The Concealer Moths (Oecophoridae) keep their body in a resting position almost horizontal in most species. The wings of most species are kept in a fairly steep roof posture, but in some species they are nearly flat and overlapping. The forewings are elongated and the head is smooth, sometimes rough on the crown or with tufts of hair on the sides. The length of the antennas is about 20 to 75% of the length of the forewing. They are often held along the body, but in some species they protrude. The palps are often strongly curved upwards. Many species fly in the night and light up. A few species fly during the day.
Sulphur Tubic – 2018 (NL)
The Sulphur Tubic (Esperia sulphurella) is a striking concealer moth that is almost exclusively seen during the day. This is often during sunshine around rotting wood and along with bushes. The forewing is narrow, not pointed at the end but rounded and has a bluish glow and golden pollination. Two light spots are visible on the forewing, which are wider at the lower edge and bends inwards. The black antennas, with a white zone halfway, are highly developed and highly scaly. The palps are orange-yellow in color. The flying period in one generation is from April to July and the wingspan is 12-16mm. Host plant: Dead wood. Dutch name: Esperiamot. Frisian name: –
Striped Tubic – 2019 (NL)
A concealer moth that lives up to its name is the Striped Tubic (Harpella forcifella). The caterpillar feels very good in old, sludge, wood. When identifying it, it was clear that it must be a concealer moth. The striking palps, which are bent backwards with their sharp points making it look like a rhino, were the cause of this. The brown haze covering the wings made it difficult to find the species. The wings of the Striped Tubic are brown and from the base a wide yellowish stripe, tapering slightly halfway and then wider again, running the length of the wing towards the termen. A small yellowish spot can also be seen near the apex. The flying period is from June to August and the wingspan is approximately 14mm. Host plant: Old wood and bark. Dutch name: Bruine molmboorder. Frisian name: –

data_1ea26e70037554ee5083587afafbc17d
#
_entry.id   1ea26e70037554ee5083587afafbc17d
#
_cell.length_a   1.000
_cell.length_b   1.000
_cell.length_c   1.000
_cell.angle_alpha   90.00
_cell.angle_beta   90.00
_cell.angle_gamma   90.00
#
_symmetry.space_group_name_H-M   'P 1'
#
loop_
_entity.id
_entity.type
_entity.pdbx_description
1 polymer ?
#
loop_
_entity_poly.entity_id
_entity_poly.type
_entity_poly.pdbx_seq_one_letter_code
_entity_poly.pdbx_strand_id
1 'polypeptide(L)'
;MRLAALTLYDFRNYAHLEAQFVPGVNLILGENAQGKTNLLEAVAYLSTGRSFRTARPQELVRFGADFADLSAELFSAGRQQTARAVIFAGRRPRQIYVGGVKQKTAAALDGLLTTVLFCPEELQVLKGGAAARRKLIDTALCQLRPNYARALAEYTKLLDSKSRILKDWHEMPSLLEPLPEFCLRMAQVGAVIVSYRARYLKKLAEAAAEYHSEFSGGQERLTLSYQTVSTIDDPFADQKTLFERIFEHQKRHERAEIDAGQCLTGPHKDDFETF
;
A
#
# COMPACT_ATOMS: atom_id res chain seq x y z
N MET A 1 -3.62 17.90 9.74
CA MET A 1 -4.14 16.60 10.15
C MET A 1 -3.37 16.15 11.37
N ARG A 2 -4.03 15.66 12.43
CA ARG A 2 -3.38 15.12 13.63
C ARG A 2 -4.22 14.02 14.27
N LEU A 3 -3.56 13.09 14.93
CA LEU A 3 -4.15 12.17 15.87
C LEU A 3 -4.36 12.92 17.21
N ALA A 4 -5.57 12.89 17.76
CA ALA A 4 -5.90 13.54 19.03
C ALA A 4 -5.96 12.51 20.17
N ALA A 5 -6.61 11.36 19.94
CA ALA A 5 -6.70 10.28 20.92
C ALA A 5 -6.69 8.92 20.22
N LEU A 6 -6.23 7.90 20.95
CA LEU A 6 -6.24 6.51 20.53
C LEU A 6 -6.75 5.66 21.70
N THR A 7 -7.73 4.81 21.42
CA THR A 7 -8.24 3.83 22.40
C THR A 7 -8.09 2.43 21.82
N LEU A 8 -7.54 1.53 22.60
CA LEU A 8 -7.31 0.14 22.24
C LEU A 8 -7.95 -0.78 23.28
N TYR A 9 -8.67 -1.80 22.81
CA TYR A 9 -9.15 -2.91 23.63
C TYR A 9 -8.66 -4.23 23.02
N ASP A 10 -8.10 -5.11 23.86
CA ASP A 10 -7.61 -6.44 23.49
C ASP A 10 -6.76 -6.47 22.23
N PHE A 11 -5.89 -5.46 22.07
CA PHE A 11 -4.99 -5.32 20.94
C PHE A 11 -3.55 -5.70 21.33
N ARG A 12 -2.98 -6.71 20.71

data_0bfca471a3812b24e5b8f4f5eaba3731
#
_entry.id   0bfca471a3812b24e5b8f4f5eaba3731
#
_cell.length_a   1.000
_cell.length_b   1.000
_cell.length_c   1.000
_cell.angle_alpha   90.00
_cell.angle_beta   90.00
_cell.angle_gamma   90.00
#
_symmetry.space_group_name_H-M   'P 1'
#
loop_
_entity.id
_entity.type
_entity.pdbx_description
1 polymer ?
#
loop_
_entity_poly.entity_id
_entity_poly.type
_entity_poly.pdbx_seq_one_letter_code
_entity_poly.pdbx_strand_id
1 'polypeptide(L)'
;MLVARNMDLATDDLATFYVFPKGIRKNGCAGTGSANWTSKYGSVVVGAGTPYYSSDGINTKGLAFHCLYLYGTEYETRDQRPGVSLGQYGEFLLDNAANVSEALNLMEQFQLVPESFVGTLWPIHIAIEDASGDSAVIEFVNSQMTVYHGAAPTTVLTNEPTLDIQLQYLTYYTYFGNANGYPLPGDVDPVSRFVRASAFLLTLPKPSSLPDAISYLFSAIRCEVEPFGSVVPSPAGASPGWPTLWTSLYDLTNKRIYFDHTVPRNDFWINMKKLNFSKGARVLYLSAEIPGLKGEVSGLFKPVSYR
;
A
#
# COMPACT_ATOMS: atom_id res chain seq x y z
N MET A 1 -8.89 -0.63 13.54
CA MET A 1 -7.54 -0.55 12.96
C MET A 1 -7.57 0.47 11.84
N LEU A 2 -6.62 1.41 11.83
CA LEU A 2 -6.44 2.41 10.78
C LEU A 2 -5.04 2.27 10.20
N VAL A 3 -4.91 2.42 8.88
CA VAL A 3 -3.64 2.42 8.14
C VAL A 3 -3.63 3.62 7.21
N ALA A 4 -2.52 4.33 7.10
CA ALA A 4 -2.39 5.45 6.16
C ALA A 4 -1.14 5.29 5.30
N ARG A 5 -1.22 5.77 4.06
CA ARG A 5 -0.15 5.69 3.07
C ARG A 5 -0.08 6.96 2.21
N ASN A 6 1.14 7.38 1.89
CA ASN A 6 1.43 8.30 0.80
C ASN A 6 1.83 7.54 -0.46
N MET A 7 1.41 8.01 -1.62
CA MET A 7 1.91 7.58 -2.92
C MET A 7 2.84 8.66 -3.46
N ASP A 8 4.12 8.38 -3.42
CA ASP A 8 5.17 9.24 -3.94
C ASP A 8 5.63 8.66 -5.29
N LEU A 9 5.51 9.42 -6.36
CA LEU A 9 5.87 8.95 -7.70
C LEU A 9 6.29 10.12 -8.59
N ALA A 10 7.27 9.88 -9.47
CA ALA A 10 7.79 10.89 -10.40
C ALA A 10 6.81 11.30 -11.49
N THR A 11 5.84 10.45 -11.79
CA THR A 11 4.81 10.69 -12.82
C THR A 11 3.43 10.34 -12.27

Brown House-moth – 2014 (NL)
A common moth that mainly occurs in residential areas and can act as a pest indoors is the Brown House-moth (Hofmannophila pseudospretella). The forewing is pale brown with two dark spots or short stripes on a third and a more rounded spot on two-thirds of the wing. This moth flies in the late evening and is attracted to light easily. The flying period is in two generations for much of the year. The wingspan is 15-26mm. Host plant: Vegetable materials, paper, cardboard, animal feed, and flour. Dutch name: Bruine huismot. Frisian name: –